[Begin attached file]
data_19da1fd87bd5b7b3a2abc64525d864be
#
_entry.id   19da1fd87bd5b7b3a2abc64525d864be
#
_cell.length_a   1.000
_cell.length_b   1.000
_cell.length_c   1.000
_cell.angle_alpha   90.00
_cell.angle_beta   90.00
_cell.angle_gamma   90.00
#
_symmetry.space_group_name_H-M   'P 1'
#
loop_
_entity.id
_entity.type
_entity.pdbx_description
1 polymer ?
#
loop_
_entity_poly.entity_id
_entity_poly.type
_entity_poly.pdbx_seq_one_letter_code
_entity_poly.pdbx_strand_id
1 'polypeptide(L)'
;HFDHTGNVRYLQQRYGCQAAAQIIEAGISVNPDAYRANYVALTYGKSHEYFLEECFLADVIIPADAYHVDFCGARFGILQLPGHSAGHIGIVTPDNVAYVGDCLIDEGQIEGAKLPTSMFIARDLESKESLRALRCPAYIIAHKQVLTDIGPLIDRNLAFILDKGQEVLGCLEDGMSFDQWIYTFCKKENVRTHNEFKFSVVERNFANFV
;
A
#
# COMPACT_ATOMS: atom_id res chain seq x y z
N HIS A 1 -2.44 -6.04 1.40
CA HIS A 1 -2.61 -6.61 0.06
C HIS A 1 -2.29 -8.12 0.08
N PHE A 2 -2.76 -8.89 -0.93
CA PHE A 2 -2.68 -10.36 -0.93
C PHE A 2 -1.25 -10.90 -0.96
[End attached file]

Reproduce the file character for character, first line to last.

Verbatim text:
data_19da1fd87bd5b7b3a2abc64525d864be
#
_entry.id   19da1fd87bd5b7b3a2abc64525d864be
#
_cell.length_a   1.000
_cell.length_b   1.000
_cell.length_c   1.000
_cell.angle_alpha   90.00
_cell.angle_beta   90.00
_cell.angle_gamma   90.00
#
_symmetry.space_group_name_H-M   'P 1'
#
loop_
_entity.id
_entity.type
_entity.pdbx_description
1 polymer ?
#
loop_
_entity_poly.entity_id
_entity_poly.type
_entity_poly.pdbx_seq_one_letter_code
_entity_poly.pdbx_strand_id
1 'polypeptide(L)'
;HFDHTGNVRYLQQRYGCQAAAQIIEAGISVNPDAYRANYVALTYGKSHEYFLEECFLADVIIPADAYHVDFCGARFGILQLPGHSAGHIGIVTPDNVAYVGDCLIDEGQIEGAKLPTSMFIARDLESKESLRALRCPAYIIAHKQVLTDIGPLIDRNLAFILDKGQEVLGCLEDGMSFDQWIYTFCKKENVRTHNEFKFSVVERNFANFV
;
A
#
# COMPACT_ATOMS: atom_id res chain seq x y z
N HIS A 1 -2.44 -6.04 1.40
CA HIS A 1 -2.61 -6.61 0.06
C HIS A 1 -2.29 -8.12 0.08
N PHE A 2 -2.76 -8.89 -0.93
CA PHE A 2 -2.68 -10.36 -0.93
C PHE A 2 -1.25 -10.90 -0.96